On Long Island, during the busy summer season, the draw bridges open every hour on the hour, and during the off-season they open with 30 minutes advanced notice, IIRC.

  by Ken W2KB
 
At the very much tidal Passaic and Hackensack River bridges of interests, the maritime companies will often give notice by phone well ahead of the hour, since the status of the tide and tidal current affects some of their operations.

  by JLo
 
There are remote control draw bridges in NJ--or at least plans for them. The Rt 71 and Ocean Ave bridges over Shark River are supposed to be operated by one tender.

  by Jersey_Mike
 
I have heard that all NJTRO movable bridges have been placed under remote control with the exception of Berile (which is also an active interlocking station). The tenders were housed in Terminal Tower Hoboken and have probably since been moved to Club Med.

  by Jtgshu
 
Im not sure about all of them, as I have dropped off and picked up the bridge tender at River many times, and see the tender at Morgan on a daily basis, as he always stands on the porch and inspects the trains as they go by. Oceanport is opened by hand I do believe (someone told me that , I honestly have no idea), and eveyr time ive seen it opened, (only a handful) there is always NJT MOW trucks there. But there is always a car parked next to the tower in the summer.

During hte busy summer boating months, Morgan is kept open and closed for trains. Morgan is opened adn closed dozens of times a day!!! That gets a workout!

The bridges might be remotely opened and closed, but there may still be a tender there to check to see if its all locked up and notify the dispatcher when to open and close it. Im pretty sure thats how it works at Portal - the tender is contacted, Sect A dispatcher gives the block and "unlocks" the bridge, the tender actually opens nad closes it, then check it to see if its lined and locked, then gives control back to the dispatcher, and he "'locks" the bridge back up and pulls up the signals for the now couple of trains sitting waiting there. :wink:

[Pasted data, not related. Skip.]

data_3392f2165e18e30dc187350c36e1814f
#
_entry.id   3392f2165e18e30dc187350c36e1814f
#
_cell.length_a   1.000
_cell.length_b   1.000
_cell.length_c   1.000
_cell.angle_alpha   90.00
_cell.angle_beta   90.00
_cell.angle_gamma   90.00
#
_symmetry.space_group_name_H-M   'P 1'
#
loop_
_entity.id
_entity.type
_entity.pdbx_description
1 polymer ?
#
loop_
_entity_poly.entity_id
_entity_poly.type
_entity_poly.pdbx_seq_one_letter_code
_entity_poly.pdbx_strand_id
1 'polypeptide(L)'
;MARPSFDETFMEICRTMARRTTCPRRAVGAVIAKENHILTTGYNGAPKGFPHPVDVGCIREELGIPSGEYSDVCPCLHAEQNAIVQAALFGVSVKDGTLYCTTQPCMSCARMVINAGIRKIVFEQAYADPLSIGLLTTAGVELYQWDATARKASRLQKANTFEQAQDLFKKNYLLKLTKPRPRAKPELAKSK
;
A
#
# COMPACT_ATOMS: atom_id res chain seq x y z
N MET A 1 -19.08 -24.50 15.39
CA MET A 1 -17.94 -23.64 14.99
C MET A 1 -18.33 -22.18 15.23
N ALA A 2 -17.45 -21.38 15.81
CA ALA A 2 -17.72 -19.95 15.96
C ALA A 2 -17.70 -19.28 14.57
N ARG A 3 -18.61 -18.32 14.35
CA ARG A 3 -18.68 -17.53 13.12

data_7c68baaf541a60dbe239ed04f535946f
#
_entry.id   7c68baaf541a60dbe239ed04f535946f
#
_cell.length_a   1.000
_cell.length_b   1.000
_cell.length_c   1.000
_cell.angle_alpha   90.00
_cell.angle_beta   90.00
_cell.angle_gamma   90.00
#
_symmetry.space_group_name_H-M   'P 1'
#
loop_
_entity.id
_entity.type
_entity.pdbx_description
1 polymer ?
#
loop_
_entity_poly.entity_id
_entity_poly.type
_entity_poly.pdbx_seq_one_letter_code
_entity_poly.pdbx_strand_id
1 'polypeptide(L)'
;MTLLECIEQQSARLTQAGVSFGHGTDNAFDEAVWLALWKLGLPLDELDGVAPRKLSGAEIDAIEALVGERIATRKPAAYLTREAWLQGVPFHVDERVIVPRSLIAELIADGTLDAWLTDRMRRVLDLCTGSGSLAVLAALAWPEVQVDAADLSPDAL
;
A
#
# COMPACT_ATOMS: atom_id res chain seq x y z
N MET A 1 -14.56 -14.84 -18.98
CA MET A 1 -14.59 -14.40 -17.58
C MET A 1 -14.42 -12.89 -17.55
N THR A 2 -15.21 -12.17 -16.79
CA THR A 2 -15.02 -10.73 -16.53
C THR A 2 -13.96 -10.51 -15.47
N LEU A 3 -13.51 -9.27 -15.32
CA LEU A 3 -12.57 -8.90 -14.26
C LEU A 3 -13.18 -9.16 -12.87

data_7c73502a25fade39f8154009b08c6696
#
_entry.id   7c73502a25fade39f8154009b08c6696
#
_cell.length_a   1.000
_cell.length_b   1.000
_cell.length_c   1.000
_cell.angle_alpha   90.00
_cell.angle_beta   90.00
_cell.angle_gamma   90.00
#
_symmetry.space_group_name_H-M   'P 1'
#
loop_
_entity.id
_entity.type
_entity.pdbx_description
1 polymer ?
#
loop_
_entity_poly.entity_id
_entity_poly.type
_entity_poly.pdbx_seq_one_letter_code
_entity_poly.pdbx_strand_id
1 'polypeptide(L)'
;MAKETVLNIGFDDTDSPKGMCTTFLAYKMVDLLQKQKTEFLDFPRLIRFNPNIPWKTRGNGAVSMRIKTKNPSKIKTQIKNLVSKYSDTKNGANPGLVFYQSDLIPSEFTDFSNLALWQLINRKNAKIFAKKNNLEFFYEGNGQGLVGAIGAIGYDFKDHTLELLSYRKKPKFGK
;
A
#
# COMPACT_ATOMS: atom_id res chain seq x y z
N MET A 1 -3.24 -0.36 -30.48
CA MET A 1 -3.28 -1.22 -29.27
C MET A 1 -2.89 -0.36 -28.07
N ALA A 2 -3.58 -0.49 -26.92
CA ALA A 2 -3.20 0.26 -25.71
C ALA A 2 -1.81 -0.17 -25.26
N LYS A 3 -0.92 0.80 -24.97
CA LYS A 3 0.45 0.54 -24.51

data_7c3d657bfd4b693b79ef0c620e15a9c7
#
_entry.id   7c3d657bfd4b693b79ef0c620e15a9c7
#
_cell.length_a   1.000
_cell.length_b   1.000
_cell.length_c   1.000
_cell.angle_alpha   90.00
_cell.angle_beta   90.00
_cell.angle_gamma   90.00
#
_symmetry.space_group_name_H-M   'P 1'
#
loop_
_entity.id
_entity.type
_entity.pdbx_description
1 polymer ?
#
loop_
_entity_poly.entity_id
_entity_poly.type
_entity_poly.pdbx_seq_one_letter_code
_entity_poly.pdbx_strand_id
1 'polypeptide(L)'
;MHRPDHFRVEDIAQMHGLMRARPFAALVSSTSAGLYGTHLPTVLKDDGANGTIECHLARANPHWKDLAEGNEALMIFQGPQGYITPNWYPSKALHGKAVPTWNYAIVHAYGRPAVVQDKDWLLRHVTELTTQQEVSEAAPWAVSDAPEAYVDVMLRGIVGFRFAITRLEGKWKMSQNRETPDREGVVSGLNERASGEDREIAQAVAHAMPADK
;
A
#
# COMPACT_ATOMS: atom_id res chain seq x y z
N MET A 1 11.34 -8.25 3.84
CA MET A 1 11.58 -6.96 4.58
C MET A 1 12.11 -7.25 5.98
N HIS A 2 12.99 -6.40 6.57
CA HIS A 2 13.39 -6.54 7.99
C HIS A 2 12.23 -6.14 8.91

by Ken W2KB
 
Makes sense to retain tenders for busy bridges. The ones I've seen the legal notices for 'remoting' had relatively little traffic (but not so little making a long advance notice feasible) and thus the railroad or highway department did not want to pay for tenders.

  by Sirsonic
 
While NJT does have some unattened bridges, they are not remote. For example, there is one operator (bridge tender really) who operates HX, Upper Hack and Lower Hack. In the event a tug and barge need to pass, a regular occurance (maybe twice or so a week), the operator will open and close the first bridge, and then drive to the next bridge.

Morgan and Brielle are both very low (Morgan would have to open for a person on a jet ski) and have a high volume of marine traffic the entire year, and so they are kept open, and closed on the approach of a train.

Oceanport is controlled by an operator at the bridge, and actually recieved a great deal of work a few years ago.

All of the moveable bridges on NJT (excpet Brielle, which is also an interlocking station) have any associated controlled signals controlled by the affiliated train dispathcer. When the bridge needs to open, the bridge tender contacts the dispatcher, who sets the signals to stop, and releases the bridge to local control. The bridge tender then unlocks and opens the bridge. Once the bridge is closed and locked, the dispatcher takes control back.

Finally, an interesting note, while not exactly a remote control bridge, the operator at Conrail's HACK bridge, located next to the PATH Hack bridge, controls not only Conrail Hack, but also the PATH bridge, if it should need to open.